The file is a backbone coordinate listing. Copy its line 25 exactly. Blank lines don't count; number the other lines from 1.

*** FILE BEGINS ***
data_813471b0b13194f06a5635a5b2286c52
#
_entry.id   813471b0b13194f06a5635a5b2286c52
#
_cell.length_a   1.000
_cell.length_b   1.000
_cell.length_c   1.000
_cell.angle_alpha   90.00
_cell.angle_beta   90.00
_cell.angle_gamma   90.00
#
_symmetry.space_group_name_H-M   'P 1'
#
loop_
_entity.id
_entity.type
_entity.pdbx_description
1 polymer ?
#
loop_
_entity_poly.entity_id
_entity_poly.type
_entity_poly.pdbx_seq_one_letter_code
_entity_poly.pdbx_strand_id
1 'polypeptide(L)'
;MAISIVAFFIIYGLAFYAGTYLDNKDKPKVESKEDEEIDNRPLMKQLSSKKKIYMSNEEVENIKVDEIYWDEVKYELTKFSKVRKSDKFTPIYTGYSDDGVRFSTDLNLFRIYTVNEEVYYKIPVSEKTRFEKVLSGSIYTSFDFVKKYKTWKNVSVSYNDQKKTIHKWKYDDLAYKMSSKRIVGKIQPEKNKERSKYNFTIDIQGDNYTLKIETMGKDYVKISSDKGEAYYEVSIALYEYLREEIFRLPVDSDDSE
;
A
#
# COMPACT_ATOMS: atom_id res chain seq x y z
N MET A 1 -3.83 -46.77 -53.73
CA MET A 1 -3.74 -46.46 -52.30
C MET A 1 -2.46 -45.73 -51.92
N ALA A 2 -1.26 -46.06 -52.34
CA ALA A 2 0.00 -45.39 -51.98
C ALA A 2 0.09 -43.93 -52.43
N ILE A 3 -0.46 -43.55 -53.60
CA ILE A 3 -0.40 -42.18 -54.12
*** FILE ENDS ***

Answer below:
1 'polypeptide(L)'